Economist looks for economic development gains

Commercial economic development

By Dave Yochum. Look for North Carolina’s lower tax rate to provide a bigger boost to economic development in 2016, as the new 5 percent corporate rate takes hold this year. Michael Brown, a Wells Fargo economist based in Charlotte, says “we might start seeing a little more of a boost in a couple of years.”

Michael Brown


That said, there’s still plenty of competition for new and expanding industry from South Carolina.

The Charlotte region is likely to continue to do better in the corporate headquarters department, while South Carolina has an edge in manufacturing, in part due to the availability of skilled labor, Brown says.

“Our strength is in the service sector, research and development, financial services, corporate headquarters and the operations in and around those,” said Brown.

He forecast a good year for economic development:

The cost of living in Charlotte as well as north and northeast of Charlotte is recognized around the country.

The airport and the new intermodal complex plus ample land near the airport make Charlotte an ideal hub for shipping.

We are still a heavy manufacturing-centric area, with a skilled labor force.

The outlook for banking and finance is somewhat dimmed because of the weak deman for home mortgages.

“Our biggest challenge this year is not so much domestic consumption, but the challenge is growth in Europe and Asia. There is some risk to export activity to our local manufacturers that could impact our local area,” Brown said.

He is not expecting outside gains in the clean energy sector in spite of the arrival of Alevo, the maker of giant batteries, in Concord. “It could be a game changer, but it’s still just one company,” Brown said. “I’m optimistic, but we have to see if they’re successful and if that causes more of a clustering effect here.”

We aren’t at “that point where Charlotte is ‘that place’ for green energy and renewables; there are plenty of places that are doing similar things with electricity and battery,” he said.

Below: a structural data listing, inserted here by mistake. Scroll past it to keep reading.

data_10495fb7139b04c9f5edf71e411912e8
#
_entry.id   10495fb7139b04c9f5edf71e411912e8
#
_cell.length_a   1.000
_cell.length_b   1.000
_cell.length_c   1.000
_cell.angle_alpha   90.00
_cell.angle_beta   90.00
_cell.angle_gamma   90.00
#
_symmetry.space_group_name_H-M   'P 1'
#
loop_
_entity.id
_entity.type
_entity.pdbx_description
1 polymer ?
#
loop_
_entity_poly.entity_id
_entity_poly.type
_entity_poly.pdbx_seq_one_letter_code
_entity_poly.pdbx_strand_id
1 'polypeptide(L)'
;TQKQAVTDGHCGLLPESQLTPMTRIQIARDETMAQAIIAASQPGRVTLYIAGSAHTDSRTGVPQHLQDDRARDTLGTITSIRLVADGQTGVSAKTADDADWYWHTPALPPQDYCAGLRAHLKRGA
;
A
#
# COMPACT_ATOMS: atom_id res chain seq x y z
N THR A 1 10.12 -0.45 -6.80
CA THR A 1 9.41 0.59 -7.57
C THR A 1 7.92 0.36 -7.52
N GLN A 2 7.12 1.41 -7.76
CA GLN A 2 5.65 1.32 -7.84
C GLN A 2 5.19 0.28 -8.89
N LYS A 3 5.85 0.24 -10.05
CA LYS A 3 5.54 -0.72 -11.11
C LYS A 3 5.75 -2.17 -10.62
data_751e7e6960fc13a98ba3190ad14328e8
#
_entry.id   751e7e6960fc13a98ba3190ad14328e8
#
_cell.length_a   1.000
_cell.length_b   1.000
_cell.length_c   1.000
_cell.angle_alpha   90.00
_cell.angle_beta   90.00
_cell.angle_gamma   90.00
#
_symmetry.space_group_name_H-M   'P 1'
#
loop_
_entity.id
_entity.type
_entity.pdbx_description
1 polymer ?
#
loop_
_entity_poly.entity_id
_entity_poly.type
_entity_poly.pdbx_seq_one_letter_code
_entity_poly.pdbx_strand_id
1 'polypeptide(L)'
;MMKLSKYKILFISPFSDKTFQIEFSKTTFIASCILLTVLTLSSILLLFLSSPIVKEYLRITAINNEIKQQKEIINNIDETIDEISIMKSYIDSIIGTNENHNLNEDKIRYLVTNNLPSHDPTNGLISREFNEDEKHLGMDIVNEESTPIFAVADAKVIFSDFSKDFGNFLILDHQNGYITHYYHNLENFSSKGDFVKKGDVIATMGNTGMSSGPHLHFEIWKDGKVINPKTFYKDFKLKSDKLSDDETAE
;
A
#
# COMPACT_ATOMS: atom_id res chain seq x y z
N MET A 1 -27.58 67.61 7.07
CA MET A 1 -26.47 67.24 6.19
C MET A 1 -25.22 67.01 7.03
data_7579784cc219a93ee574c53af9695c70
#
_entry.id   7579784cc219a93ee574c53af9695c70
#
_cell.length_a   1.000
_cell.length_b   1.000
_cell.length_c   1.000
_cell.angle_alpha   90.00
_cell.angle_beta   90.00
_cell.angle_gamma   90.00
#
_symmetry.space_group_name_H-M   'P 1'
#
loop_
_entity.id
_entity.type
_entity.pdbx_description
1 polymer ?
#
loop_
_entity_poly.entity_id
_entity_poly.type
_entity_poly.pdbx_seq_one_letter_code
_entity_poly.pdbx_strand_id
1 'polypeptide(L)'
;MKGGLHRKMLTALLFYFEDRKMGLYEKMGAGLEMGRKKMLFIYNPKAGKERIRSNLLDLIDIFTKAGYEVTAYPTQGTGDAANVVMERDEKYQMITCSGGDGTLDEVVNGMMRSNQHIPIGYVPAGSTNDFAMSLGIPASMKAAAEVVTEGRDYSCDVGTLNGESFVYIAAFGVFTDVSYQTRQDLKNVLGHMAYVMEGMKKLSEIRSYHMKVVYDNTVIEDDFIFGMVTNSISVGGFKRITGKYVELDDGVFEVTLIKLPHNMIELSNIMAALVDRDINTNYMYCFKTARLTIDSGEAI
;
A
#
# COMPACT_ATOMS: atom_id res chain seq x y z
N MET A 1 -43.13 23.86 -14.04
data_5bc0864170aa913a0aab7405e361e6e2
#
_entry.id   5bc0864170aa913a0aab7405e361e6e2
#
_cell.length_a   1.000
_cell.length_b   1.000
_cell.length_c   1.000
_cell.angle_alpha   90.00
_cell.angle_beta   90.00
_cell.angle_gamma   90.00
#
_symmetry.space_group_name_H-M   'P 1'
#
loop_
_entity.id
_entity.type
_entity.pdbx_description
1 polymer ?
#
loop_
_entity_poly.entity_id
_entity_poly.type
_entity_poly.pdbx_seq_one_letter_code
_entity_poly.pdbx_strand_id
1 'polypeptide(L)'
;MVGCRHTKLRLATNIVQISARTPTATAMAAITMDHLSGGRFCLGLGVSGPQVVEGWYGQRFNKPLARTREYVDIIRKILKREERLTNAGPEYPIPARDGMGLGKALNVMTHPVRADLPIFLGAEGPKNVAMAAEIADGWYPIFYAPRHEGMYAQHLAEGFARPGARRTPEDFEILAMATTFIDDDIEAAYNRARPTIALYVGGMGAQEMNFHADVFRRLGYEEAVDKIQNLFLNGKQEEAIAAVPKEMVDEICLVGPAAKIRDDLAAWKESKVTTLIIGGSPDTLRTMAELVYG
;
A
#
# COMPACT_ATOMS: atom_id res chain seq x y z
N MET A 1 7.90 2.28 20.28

The metro area unemployment rate is down from 6.2 percent a year ago to about 5.5 percent now.

Brown said the rate of job growth will “downshift” later this year, but the “takeaway is the quality of the jobs is better; there are more full-time as opposed to more part-time jobs, a reversal of what we’ve seen over the past couple of years.”

Overdue commercial real estate come-back looks like this year

Real estate, of course, has a lot to do with the local economy. The millennials are fueling that engine. San Francisco is attracting millennials as fast as you can say high-tech, but Charlotte is no slacker either.

“We’re a lot better than off than other metro areas our size,” says Wells Fargo Economist Michael Wolf. “It’s all about young folks moving,” Wolf say, explaining that the tech sector boom is supporting office and residential development in San Francisco.

Millennials are a larger cohort than the Baby Boomers, so a mood change amounts to a national movement.

Not yet ready for houses in the suburbs, the demographic is helping drive apartment construction, Wolf says.

Office construction is “just now” starting to kick in. The come-back has been delayed by the fact that companies were slow to let go of space during the recession. “But now they are filling up. I suspect over the next year you’ll see the demand ramp up, in the next four quarters,” Wolf says.

Charlotte’s commercial vacancy rate is 17.7 percent, vs. 16.7 nationally. “Demand is picking up,” he explains. Banking and finance jobs, a driver in both the local economy and office space, actually grew 2.1 percent to 76,920 in December of last year, from 75,320 in December of 2013. There will be a greater demand for close-in office space, good news for Uptown, not so much for Lake Norman and Cabarrus.

MetLife is bringing 2,600 jobs to Cary and Charlotte, thanks, in part, to up to $87 million in economic incentives. “That gets counted as financial service, that bodes well. Anywhere you have a concentration, that should feed on itself, it will atttrat others in similar fields,” Wolf says.


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